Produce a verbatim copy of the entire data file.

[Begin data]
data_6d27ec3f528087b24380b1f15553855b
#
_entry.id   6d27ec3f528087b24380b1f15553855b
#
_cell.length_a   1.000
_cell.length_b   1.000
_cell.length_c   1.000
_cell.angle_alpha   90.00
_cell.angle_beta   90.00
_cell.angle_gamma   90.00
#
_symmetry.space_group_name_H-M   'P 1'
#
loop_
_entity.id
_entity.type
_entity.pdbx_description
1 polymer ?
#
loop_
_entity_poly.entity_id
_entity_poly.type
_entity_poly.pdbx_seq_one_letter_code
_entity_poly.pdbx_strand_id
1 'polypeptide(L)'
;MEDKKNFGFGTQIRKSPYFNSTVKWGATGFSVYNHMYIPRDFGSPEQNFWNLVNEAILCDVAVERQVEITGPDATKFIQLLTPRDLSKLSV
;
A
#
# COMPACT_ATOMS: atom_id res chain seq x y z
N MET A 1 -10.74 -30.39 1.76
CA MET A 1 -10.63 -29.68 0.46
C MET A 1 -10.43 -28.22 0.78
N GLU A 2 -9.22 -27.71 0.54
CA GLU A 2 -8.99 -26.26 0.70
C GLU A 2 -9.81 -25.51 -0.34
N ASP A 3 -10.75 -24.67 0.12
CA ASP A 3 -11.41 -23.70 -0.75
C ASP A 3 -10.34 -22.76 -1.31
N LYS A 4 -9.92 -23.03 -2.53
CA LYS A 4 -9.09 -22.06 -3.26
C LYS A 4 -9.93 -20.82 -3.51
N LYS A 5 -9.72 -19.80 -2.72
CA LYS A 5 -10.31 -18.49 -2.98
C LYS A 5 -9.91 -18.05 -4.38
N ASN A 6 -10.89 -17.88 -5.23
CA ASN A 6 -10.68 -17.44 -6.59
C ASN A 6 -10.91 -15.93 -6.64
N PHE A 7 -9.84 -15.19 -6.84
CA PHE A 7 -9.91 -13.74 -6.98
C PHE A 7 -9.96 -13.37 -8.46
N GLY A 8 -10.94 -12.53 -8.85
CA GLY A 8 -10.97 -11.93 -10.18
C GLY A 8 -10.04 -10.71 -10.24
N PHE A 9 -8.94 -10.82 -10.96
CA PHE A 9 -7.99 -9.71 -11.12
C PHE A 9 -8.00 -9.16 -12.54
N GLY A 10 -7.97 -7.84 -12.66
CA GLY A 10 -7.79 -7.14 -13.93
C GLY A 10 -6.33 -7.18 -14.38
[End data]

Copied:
data_6d27ec3f528087b24380b1f15553855b
#
_entry.id   6d27ec3f528087b24380b1f15553855b
#
_cell.length_a   1.000
_cell.length_b   1.000
_cell.length_c   1.000
_cell.angle_alpha   90.00
_cell.angle_beta   90.00
_cell.angle_gamma   90.00
#
_symmetry.space_group_name_H-M   'P 1'
#
loop_
_entity.id
_entity.type
_entity.pdbx_description
1 polymer ?
#
loop_
_entity_poly.entity_id
_entity_poly.type
_entity_poly.pdbx_seq_one_letter_code
_entity_poly.pdbx_strand_id
1 'polypeptide(L)'
;MEDKKNFGFGTQIRKSPYFNSTVKWGATGFSVYNHMYIPRDFGSPEQNFWNLVNEAILCDVAVERQVEITGPDATKFIQLLTPRDLSKLSV
;
A
#
# COMPACT_ATOMS: atom_id res chain seq x y z
N MET A 1 -10.74 -30.39 1.76
CA MET A 1 -10.63 -29.68 0.46
C MET A 1 -10.43 -28.22 0.78
N GLU A 2 -9.22 -27.71 0.54
CA GLU A 2 -8.99 -26.26 0.70
C GLU A 2 -9.81 -25.51 -0.34
N ASP A 3 -10.75 -24.67 0.12
CA ASP A 3 -11.41 -23.70 -0.75
C ASP A 3 -10.34 -22.76 -1.31
N LYS A 4 -9.92 -23.03 -2.53
CA LYS A 4 -9.09 -22.06 -3.26
C LYS A 4 -9.93 -20.82 -3.51
N LYS A 5 -9.72 -19.80 -2.72
CA LYS A 5 -10.31 -18.49 -2.98
C LYS A 5 -9.91 -18.05 -4.38
N ASN A 6 -10.89 -17.88 -5.23
CA ASN A 6 -10.68 -17.44 -6.59
C ASN A 6 -10.91 -15.93 -6.64
N PHE A 7 -9.84 -15.19 -6.84
CA PHE A 7 -9.91 -13.74 -6.98
C PHE A 7 -9.96 -13.37 -8.46
N GLY A 8 -10.94 -12.53 -8.85
CA GLY A 8 -10.97 -11.93 -10.18
C GLY A 8 -10.04 -10.71 -10.24
N PHE A 9 -8.94 -10.82 -10.96
CA PHE A 9 -7.99 -9.71 -11.12
C PHE A 9 -8.00 -9.16 -12.54
N GLY A 10 -7.97 -7.84 -12.66
CA GLY A 10 -7.79 -7.14 -13.93
C GLY A 10 -6.33 -7.18 -14.38